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Coal Generation Dipped Nearly 12% in 2012 as Gas, Wind, Solar Gained


The fuel mix for power generation in the United States continues to evolve away from coal, which has historically been the largest source for electricity production. While natural gas has been eating into coal’s market share, net generation from wind and solar also has increased, according to an SNL Energy analysis of the most recently available U.S. Energy Information Administration and FERC annual data on fuel burn and net generation.

Change in Net Generation by Fuel Type (2011-2012)Generation from solar plants more than doubled year-over-year in 2012 to about 4.2 million MWh, with 175 projects completed, according to SNL Energy data. Wind generation increased by more than 16% to about 139.6 million MWh in 2012.

Net generation from natural gas saw a 20% year-over-year increase in 2012, accounting for more than 29% of the total generation, compared to 24% in 2011. Due to natural gas prices seeing historic lows in 2012, as well as new environmental regulations targeting coal-burning plants, utilities opted to increase the use of cheaper natural gas-fired power plants, with a large number of power plants switching their primary fuel source to natural gas. In 2011 and 2012, more than 5.5 GW of power plant capacity switched to burning primarily natural gas from another form of fossil fuel.

Coal recorded the largest absolute decrease in net generation among all fuel types, falling by more than 209.6 million MWh between 2011 and 2012, an 11.97% decline. The market share of coal-fired generation as a percentage of total net generation in the U.S. also declined, falling to almost 38% from more than 42% in 2011.

Examining a broader time frame, an SNL Energy analysis of fuel-burn data using annual EIA 923 filings from 2008 to 2012 shows that coal burned by power plants in the U.S. declined by more than 22% during that five-year period, while natural gas burned by power plants increased by almost 36%.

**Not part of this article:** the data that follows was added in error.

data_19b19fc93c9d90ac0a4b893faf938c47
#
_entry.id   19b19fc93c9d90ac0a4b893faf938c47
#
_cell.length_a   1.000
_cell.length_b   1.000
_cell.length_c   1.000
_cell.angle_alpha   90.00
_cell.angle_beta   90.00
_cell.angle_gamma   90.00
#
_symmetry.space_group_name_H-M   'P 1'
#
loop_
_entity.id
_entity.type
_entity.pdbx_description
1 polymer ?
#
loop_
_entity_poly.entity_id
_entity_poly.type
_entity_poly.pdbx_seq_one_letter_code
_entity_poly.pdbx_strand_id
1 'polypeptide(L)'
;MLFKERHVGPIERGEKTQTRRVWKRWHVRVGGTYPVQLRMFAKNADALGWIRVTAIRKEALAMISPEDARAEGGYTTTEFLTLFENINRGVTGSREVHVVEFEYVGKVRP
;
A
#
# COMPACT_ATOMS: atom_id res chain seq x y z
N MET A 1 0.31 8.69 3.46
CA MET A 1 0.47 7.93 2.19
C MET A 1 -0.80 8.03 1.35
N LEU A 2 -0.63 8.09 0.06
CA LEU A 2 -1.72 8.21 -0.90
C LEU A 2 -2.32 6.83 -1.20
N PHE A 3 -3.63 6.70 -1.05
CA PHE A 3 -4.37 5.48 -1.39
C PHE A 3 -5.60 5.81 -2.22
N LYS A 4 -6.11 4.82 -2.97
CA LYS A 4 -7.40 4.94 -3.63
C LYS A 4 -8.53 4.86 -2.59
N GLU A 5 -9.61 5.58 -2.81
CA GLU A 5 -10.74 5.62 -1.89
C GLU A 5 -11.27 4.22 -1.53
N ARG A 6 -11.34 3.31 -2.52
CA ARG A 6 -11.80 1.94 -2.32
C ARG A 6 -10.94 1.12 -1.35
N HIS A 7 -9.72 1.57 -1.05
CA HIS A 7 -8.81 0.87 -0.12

Power plants in the PJM Interconnection LLC region saw the largest percentage increase among operating regions in the quantity of natural gas burned between 2008 and 2012, with an increase of just more than 162%. The historically low level of natural gas prices in 2012 was a catalyst for increased competition between gas and coal in the PJM dispatch curve, as natural gas-fired power generation became increasingly economical.

Natural Gas burned bt RTO (MMBtu per year)PJM continues to be the region most affected by coal retirements, with 12,370 MW of coal capacity slated to be closed between 2013 and 2022. Midcontinent Independent System Operator Inc. saw the second-highest percentage gain in the volume of gas burned by its power plants between 2008 and 2012, with an increase of almost 60%. Coal plant retirements in the region have forced a shift toward gas-fired generation, and MISO saw its net generation from natural gas plants increase by just under 27% year-over-year in 2012.

While PJM and MISO recorded the largest percentage increases in gas burned over the five-year period, ISO New England Inc. saw the largest percentage decline in the annual quantity of coal burned, at about 79%.

As coal consumption for power generation declined in ISO-NE, reliance on natural gas has increased, with the region burning more than 495 million MMBtu of natural gas in 2012, compared to roughly 407 million MMBtu in 2008. Natural gas is the region’s dominant fuel, producing more than 50% of regional electricity in 2012, according to SNL Energy data.

New York ISO had the second-largest decrease in the volume of coal burned by its power plants between 2008 and 2012, with a decline of almost 73%. Coal retirements in NYISO due to environmental regulations have played a major part in the decline of coal burn in the region.

Power plants not located within any specific RTO region also saw a large decline in the amount of coal burned over the five-year period, seeing a decrease of nearly 28%, while also recording a 43% increase in gas burned between 2008 and 2012.